During the 2019/20 financial year, Durban will continue to strive to advance its climate change work with a number of work programmes laid out, as described in the projects section of the 2018/19 annual report, and in the way forward section. We aim to report on all activities in the 2019/20 annual report, which we aim to have ready by December 2020. As part of an effort to improve communications on the DCCS, a branding exercise has been undertaken. This will assist providing a formal and fresh look for the climate change programme of the city. The logo and associated graphic designs will be used in the development of all communication documents for the DCCS including the annual reports going forward.

8. DCCS Implementation during the 2019/20 financial year

The 2019/20 financial year was one like no other. With the arrival of the novel coronavirus in South Africa, life changed completely, and so did work. The lockdown, which started in March 2020 completely altered the working environment and this had a major impact on the methods used to: review the Durban Climate Change Strategy; develop the DCCS integrated implementation plan; convene meetings of the DCCS governance committees and the Durban Research Action Partnership. Thanks to tech-savvy service providers, the process to review the DCCS and develop implementation plans was not badly impacted, and all engagements during lockdown were successfully completed on electronic platforms.

Student progress in the Global Environmental Change research programme was hampered, especially where field studies were required, but the provision of data for students meant that much desk-based progress could be made. Similarly, the DRAP Steering Committee was able to meet effectively during this period. All things considered, adaptation to this new world was relatively quick, meaning that by financial year end all the year’s DCCS project targets were met and timeously submitted for the City’s performance monitoring processes.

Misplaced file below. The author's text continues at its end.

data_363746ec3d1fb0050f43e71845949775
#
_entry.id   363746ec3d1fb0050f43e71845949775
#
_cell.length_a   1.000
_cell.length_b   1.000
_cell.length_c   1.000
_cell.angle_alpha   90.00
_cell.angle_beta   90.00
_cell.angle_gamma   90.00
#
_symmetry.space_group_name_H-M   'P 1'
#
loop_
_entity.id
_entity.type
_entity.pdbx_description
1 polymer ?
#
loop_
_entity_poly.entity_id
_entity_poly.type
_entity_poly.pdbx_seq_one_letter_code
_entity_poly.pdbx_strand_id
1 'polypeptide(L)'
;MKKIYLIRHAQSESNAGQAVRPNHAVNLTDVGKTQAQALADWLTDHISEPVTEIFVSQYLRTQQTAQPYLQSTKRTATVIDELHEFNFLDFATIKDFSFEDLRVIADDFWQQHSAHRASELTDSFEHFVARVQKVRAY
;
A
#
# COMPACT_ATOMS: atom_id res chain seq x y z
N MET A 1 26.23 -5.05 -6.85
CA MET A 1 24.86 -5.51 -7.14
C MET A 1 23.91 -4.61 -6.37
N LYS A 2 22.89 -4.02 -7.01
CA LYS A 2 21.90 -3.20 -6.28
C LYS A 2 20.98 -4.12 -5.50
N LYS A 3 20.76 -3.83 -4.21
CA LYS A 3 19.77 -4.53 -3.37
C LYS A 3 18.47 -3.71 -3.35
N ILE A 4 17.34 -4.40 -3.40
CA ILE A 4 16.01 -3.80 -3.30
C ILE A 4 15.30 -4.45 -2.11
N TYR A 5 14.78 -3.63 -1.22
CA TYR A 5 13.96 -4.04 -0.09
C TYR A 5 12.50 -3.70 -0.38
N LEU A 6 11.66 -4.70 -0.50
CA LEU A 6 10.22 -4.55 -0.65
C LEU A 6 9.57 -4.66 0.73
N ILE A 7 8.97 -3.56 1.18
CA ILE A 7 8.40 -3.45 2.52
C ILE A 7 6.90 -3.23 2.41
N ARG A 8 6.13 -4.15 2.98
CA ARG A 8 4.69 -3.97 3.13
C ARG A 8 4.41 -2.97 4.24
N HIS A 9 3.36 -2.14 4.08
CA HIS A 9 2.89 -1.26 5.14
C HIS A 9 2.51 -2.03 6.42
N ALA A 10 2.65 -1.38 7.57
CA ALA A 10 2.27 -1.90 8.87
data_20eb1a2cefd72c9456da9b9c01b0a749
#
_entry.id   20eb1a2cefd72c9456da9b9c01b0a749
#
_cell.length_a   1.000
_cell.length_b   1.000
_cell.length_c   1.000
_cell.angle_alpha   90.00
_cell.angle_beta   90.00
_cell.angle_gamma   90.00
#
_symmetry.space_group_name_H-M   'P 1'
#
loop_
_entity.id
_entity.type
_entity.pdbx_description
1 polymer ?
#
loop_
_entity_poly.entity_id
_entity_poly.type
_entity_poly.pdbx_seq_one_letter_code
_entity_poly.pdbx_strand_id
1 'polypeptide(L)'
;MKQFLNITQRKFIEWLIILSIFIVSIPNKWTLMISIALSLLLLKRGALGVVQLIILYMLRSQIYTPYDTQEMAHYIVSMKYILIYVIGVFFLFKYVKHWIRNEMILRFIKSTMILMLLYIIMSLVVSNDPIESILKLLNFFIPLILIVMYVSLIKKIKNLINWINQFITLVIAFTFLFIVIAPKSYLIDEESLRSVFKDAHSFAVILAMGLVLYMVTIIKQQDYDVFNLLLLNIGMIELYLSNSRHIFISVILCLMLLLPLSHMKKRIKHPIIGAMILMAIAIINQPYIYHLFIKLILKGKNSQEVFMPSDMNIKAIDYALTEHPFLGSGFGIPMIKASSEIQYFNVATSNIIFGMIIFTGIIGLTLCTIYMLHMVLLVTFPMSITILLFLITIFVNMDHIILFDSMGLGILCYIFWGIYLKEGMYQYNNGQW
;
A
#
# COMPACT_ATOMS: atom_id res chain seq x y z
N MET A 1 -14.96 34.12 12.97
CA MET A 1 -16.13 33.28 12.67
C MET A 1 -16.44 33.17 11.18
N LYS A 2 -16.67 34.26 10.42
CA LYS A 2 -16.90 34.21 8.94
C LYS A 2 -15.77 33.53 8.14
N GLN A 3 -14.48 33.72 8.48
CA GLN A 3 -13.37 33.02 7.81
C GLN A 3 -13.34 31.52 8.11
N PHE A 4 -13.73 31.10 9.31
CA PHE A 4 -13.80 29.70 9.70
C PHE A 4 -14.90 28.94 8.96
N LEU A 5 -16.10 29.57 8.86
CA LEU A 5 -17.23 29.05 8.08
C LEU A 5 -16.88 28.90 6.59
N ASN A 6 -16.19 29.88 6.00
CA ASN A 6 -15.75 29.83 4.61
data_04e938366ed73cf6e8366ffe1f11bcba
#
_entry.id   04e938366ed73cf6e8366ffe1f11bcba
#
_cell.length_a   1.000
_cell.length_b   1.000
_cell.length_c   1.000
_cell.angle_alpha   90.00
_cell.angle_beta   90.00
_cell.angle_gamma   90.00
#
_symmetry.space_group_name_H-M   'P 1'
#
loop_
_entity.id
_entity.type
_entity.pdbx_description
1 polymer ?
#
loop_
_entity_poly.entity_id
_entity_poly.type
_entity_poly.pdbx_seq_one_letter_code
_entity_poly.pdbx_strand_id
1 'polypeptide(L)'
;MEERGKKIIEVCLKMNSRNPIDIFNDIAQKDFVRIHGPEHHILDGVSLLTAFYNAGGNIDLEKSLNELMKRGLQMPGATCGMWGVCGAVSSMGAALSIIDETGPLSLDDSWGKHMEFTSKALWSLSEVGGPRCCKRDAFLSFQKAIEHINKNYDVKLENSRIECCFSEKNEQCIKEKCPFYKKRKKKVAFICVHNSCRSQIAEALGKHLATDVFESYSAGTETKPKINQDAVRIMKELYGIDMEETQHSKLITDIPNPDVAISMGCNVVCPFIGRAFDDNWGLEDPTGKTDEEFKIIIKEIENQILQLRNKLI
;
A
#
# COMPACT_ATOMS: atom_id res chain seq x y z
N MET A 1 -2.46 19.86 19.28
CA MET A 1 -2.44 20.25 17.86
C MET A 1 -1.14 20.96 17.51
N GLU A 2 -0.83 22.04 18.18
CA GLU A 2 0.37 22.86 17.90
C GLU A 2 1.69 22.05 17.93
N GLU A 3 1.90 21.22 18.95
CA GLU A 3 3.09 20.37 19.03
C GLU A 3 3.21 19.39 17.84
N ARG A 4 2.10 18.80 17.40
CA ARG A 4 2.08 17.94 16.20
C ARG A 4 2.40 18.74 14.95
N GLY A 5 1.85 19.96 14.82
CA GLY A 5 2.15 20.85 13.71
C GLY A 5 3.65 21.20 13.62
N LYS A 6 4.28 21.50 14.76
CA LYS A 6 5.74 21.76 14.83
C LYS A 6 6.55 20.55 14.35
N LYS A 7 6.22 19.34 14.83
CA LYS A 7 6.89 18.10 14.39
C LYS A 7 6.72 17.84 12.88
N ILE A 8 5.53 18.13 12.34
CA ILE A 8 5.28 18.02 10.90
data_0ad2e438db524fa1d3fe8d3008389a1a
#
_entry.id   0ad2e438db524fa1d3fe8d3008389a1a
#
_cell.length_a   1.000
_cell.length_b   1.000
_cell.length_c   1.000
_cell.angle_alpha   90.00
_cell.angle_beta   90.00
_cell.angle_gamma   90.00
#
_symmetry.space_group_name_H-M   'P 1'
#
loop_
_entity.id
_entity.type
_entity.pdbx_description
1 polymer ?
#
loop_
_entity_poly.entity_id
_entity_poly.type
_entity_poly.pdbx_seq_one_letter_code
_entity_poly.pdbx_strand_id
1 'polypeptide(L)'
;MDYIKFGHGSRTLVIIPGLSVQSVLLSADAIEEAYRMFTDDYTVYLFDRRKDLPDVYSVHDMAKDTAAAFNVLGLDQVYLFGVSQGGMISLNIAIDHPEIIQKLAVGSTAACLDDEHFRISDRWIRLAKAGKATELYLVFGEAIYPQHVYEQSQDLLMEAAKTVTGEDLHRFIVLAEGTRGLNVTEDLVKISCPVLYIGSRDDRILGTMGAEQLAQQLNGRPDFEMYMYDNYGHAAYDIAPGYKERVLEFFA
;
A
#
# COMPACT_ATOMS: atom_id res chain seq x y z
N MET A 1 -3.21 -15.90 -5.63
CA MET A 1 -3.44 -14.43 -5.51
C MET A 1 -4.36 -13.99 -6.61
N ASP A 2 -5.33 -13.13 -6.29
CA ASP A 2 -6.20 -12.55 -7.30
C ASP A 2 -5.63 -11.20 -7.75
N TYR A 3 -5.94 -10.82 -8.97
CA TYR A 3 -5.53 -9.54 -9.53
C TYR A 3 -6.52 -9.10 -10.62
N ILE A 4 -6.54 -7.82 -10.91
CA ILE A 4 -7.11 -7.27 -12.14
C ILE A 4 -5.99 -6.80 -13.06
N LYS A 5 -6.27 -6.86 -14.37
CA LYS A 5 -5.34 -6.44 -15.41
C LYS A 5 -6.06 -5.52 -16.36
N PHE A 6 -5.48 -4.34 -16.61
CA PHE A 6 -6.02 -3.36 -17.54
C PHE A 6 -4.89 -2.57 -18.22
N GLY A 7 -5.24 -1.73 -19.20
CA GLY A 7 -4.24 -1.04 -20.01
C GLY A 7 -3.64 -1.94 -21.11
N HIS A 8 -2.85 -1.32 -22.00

9. DCCS Implementation during the 2020/21 financial year

The 2020/21 financial year continued along similar lines to 2019/20, with Covid-19 being the most immediate and pervasive threat to the well-being of residents of Durban and the City’s economic status. Fortunately, over time we have developed non-pharmaceutical interventions that are helping to curb the spread of the virus, during waves, in our City. Together with the roll-out of the vaccination programme, it is hoped that the 2021/22 financial year will bring with it a rebound from Covid-19.

Despite the setbacks of Covid, the Climate Change Secretariat managed to complete the DCCS review during the 20/21 financial year and produce an integrated implementation plan for our two key climate change strategic documents, the DCCS and the Durban Climate Action Plan. Collectively, implementation should help us develop our city in a way that is consistent with a global ambition to keep warming to no more than 1.5 °C, whilst pursuing a just transition for our City’s communities.

During the financial year Mayor Kaunda continued to head the eThekwini Municipality Climate Change Committee and noted excellent progress in various work streams. These include securing eThekwini Municipal Council’s approval for two key policy documents related to the City’s mitigation work, these being the eThekwini Municipality Renewable Energy Strategy and the Green Building Incentive Policy. Both of these programmes, when successfully implemented, will help the City to achieve its Green House Gas emissions reduction targets in support of South Africa’s Paris Commitment.